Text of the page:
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Adapting Land Management for Uncertain Times

Adapting Land Management for Uncertain Times
New bilingual, physical-distancing sign at Friends' Lyle Cherry Orchard land trust preserve. (photographer: Richard Kolbell)
September 24, 2020

By Land Trust Director Dan Bell and Land Trust Associate Frances Fischer

Adaptation is fundamental to ecosystems. The beautiful wildflower meadows in the Gorge are a product of eons of pollinators and plants interacting. Plants and pollinators typically evolve slowly in adaptation to small changes. Other times, a disturbance occurs and the change is immediate. A wildfire might wipe out a meadow, so species have to adapt quickly in order to survive.

This has been a year of change and adaptation at Friends—and not the slow kind. Volunteer activities and visits to the Gorge’s amazing spring wildflower bloom were shut down by pandemic stay-at-home orders. Nature adapted to the new realities, and in our absence this spring and summer, the bees and the flowers did what they do. Friends must adapt as well.

Closing our public trails and delaying stewardship was only the beginning. Planning to re-start these core programs safely was more challenging. But it also presented a new opportunity, a chance to adapt.

Bilingual, safety-themed signage

At places like the Lyle Cherry Orchard preserve, we had to think about trail use in a whole new way and focus differently on visitor risk. Among other things, we needed new signs explaining how to stay safe and respect others on the trail. New signs presented a new opportunity. For the first time, we developed trail signage in English and Spanish.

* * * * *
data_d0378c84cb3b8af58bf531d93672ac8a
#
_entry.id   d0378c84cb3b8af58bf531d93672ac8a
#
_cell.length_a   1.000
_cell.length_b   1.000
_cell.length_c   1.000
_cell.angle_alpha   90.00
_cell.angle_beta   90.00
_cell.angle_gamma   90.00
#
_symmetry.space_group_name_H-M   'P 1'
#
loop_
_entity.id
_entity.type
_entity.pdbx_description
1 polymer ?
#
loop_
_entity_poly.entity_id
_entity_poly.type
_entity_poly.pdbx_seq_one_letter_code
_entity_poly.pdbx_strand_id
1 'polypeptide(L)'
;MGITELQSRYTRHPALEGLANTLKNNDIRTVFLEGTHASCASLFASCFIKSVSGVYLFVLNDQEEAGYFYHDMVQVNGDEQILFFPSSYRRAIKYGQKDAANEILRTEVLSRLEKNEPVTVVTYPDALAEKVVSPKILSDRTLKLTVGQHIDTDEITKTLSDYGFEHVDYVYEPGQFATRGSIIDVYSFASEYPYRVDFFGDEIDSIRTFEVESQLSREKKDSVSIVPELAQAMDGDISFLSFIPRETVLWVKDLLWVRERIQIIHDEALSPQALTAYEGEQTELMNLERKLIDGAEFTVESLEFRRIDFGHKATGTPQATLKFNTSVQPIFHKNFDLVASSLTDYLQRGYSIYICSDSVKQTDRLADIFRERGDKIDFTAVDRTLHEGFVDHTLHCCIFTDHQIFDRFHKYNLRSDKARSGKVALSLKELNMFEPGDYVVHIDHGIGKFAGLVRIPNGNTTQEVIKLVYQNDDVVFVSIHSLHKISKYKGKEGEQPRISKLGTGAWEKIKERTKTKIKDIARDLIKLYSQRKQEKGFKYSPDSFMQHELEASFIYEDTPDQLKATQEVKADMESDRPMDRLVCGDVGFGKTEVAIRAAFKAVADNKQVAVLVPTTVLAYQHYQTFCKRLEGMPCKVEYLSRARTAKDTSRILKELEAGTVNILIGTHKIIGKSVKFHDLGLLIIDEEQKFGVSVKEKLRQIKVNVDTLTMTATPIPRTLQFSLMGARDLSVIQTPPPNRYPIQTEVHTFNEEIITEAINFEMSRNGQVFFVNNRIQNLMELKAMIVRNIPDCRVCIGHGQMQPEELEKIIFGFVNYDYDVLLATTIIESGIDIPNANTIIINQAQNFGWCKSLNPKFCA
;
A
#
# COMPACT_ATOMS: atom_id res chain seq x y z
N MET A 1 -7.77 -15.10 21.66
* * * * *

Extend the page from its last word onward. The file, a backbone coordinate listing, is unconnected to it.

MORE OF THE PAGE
This was an initial step in a journey towards making our trails more accessible and welcoming to all visitors. Going forward, all of Friends’ trail signage will be bilingual.

Our stewardship team also had to adapt to our new social environment and develop a different approach for volunteer events. We needed to adapt in a way that put the safety and health of our staff and volunteers above all else.

By late summer, with new safety protocols in place we were able to resume small, physically distanced work parties. We are also pilot testing a program that allows volunteers to complete stewardship work at specific sites on their own schedule.

Together, our new systems for multilingual safety signage and small, physically distanced stewardship efforts are important steps forward to adapt, make our work safer, and create preserves more welcoming to all. We are not sure what the future holds, but we will keep working to ensure everyone has a chance to experience those wildflowers and bees in the years to come.